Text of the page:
How Rails Helped Me Level Up

Pat Eyler is running a Rails-related blogging challenge, in cahoots with Apress. The topic How has Ruby on Rails made you a better programmer? was proposed by Jarkko Laine.

How could I resist such a fertile topic? (Psst! The answer is: I can’t!)

Among other factoids, Pat and Jarkko are both Slash7 readers and sometimes commenters—hi, guys!

So Much Better, Baby

Really, Rails has made me better in too many ways to list. But if I had to pick a top 4, it’d have to be…

  1. Made me happier in my work
  2. Introduced me to many ridiculously smart, incredibly nice people
  3. Got me hooked on learning advanced programming concepts
  4. Made me rich * (not yet)

#1: Less Drudgery, More Interesting Work == More Joy

When I was doing PHP for a living (which I was, in the time Before Rails (B.R.)), I spent a colossal amount of time reinventing the wheel. The SQL, the form validation, the error handling, repopulating forms, blah blah blah… there were OSS libraries out there, certainly, but they were peddlers of a false economy. You could get to 80% of the use case quite quickly, but the last 20% specific to your project would be a murderous hackfest.

Rails lets you get to the 80% of the use case quite quickly… and the pain for the last 20% rarely comes up. For the most part, Rails makes your life easier most of the time and then doesn’t make the rest of the time harder.

This means that instead of spending hours working on that crap, I get to focus on the meat of what makes each application different, and design, usability, and the other things that are actually worth starting fresh each time. Instead of figuring out how to re-invent the wheel this time, I get to spend extra time on doing my job as well as possible. I’m also less tempted by the false god of reusability, and so each thing I get to build is more “itself” than it might be if I had less time and less flexibility.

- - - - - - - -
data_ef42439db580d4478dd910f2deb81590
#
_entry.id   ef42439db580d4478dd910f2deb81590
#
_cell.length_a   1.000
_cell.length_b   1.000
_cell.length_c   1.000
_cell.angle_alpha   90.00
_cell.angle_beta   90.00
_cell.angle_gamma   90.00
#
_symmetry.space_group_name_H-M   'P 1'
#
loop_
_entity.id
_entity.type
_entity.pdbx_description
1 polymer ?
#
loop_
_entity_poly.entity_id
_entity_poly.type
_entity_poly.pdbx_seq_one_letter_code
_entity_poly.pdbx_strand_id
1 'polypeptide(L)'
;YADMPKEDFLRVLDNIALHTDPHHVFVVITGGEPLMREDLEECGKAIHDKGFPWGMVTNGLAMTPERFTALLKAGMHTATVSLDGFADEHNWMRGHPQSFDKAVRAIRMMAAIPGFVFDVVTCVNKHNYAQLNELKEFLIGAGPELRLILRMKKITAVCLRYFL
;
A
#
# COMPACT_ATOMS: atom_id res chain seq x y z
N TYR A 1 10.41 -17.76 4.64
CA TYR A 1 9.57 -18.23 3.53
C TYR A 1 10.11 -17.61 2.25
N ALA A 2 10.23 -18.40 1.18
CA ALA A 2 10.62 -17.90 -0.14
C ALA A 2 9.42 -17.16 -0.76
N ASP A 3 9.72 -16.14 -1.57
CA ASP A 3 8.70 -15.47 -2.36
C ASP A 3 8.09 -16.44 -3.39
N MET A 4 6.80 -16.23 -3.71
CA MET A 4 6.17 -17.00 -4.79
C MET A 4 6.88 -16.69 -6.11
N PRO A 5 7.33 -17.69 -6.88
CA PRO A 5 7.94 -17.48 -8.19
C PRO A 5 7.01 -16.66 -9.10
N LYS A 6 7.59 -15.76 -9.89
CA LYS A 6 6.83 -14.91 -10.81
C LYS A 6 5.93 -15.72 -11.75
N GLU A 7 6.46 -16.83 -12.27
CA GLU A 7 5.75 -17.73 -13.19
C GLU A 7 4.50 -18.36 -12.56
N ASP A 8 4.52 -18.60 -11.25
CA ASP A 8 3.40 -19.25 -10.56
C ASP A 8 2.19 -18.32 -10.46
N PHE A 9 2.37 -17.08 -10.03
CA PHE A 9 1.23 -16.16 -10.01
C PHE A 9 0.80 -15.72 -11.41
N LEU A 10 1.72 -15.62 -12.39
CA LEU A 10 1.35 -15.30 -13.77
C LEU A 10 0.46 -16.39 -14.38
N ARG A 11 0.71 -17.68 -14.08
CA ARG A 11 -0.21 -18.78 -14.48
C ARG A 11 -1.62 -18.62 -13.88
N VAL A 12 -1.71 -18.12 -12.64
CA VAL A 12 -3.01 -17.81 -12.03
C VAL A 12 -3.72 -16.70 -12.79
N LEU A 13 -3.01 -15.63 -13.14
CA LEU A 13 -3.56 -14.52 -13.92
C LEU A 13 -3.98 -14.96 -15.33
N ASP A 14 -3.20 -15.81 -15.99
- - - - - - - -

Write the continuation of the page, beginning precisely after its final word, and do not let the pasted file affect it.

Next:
#2: Let’s Play Spot the Smart, Passionate Person. There! There! No, There! There too! Oh gosh, they’re EVERYWHERE!

The Ruby and Rails communities are composed of an amazing mixture of academics and amateurs, hobbyists and scientists, lifers and daytrippers. We’ve also got a culture of sharing—with MIT licenses—and one of helping others find their joy (new-agey but true).

I can’t tell you how many programming concepts I’ve learned simply by watching conversations go by… and I’ve gotten a lot of help along the way, as well. And been chided from time to time for being lax. And been told of new things I should know, or places where I’m going wrong. All these conversations and experiences have, for me, resulted in better practices, better knowledge, and more reverence for truly good code.

I’ve also given more to others than I ever had before, through writing, cheat sheets, and volunteering my time. It’s really true what they say about teaching being the best way to learn—not to mention a really gnarly positive reinforcement cycle.

And, lastly but not leastly, I feel like I’m bettered by being able to watch what the true innovators are doing. Their “toys” and “intellectual exercises” are changing the Ruby and Rails landscape today, and will probably be changing the rest of the world in 3-5 years. I feel so current.

#3: MVC. Design patterns. DDD. ORM. TDD. REST. DSL. Extractions. Pure OOP.

The list above constitutes a partial list of “stuff I’ve learned because of Rails.” I may have heard of it before, I may have read into it a little bit, I may even have had a passing acquaintance with the concepts.

But I never got excited about it or really got into it until Ruby and Rails, or Ruby/Rails people, brought me to the base of the mountain and said “Climb that.”